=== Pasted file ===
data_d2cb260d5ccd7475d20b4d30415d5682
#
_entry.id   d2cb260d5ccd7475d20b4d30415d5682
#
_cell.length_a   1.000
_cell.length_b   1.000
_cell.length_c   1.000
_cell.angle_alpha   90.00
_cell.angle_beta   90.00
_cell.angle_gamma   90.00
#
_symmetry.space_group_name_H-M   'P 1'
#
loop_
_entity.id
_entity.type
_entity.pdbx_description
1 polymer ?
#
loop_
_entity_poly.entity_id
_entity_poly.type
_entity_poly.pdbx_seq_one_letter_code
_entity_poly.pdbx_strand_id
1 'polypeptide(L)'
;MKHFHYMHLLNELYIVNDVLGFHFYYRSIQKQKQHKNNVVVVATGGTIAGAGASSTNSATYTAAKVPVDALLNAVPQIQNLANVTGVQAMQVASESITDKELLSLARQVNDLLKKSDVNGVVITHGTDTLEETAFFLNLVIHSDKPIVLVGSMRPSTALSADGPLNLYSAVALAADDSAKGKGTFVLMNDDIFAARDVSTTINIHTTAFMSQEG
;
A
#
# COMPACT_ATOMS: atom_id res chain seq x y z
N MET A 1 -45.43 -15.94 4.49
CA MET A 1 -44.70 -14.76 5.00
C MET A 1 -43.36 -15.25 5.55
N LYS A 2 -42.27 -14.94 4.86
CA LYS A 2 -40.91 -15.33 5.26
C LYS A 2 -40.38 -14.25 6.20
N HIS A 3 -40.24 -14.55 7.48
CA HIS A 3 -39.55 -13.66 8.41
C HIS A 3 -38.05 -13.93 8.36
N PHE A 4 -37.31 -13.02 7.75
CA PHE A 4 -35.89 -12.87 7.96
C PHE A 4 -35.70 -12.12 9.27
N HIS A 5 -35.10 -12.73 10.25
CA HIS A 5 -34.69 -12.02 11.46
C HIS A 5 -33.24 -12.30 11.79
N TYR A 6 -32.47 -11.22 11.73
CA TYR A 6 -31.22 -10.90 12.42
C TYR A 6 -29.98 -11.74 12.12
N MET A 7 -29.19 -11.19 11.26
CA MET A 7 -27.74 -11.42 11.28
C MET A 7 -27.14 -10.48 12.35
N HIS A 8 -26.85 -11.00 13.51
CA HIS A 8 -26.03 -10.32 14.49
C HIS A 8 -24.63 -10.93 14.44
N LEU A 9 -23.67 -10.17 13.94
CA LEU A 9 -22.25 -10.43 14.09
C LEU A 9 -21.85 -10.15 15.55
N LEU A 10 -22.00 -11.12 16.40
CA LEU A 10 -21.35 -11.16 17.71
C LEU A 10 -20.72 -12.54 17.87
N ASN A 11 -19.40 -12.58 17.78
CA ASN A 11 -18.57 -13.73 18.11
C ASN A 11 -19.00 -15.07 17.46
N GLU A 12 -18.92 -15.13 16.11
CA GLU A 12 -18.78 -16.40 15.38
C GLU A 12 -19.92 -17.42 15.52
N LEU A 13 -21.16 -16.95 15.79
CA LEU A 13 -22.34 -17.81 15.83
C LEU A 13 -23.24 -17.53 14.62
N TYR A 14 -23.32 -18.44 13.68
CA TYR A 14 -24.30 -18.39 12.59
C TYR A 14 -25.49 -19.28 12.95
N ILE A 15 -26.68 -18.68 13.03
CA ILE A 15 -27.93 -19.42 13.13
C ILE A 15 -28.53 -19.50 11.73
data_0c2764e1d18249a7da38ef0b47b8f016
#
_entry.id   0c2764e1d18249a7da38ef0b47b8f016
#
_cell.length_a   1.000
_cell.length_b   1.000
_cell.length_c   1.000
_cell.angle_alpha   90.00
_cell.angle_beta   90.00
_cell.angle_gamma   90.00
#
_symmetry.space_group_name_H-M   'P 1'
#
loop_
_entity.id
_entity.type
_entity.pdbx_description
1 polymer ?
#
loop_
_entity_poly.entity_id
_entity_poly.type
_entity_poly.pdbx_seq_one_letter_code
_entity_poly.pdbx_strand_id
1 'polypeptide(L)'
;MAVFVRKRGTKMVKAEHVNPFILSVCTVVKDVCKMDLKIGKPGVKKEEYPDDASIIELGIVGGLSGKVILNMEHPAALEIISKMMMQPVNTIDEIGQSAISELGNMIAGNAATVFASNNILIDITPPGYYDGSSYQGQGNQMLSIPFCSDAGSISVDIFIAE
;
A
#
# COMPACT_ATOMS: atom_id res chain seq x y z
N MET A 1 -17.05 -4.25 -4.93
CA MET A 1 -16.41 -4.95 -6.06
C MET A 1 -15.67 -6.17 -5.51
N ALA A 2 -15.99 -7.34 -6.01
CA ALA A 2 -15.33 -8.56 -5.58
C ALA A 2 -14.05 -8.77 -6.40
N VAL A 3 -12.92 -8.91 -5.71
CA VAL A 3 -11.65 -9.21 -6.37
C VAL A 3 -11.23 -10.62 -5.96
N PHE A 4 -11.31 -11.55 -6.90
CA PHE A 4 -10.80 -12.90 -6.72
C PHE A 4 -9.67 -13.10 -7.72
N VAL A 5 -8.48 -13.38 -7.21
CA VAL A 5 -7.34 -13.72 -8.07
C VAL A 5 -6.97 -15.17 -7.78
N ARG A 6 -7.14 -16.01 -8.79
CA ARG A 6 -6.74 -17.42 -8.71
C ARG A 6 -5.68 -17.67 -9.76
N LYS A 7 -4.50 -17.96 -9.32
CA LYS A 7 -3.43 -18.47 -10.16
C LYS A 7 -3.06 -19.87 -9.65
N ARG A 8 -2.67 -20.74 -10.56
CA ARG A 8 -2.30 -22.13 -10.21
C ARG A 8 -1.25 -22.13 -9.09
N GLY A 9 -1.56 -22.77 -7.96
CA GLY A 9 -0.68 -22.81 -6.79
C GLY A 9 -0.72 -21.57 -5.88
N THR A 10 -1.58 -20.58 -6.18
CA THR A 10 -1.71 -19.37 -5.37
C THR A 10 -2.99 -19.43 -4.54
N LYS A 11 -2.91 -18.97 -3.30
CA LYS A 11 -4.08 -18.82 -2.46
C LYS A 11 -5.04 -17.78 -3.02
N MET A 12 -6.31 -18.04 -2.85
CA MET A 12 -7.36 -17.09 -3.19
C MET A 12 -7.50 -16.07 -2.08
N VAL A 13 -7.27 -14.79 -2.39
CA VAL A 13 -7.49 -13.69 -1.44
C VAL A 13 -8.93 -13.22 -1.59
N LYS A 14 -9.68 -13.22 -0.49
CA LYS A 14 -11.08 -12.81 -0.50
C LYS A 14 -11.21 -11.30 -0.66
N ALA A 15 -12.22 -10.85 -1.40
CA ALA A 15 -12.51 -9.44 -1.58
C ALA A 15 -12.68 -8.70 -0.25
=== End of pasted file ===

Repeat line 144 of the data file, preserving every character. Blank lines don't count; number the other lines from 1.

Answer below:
C VAL A 13 -8.93 -13.22 -1.59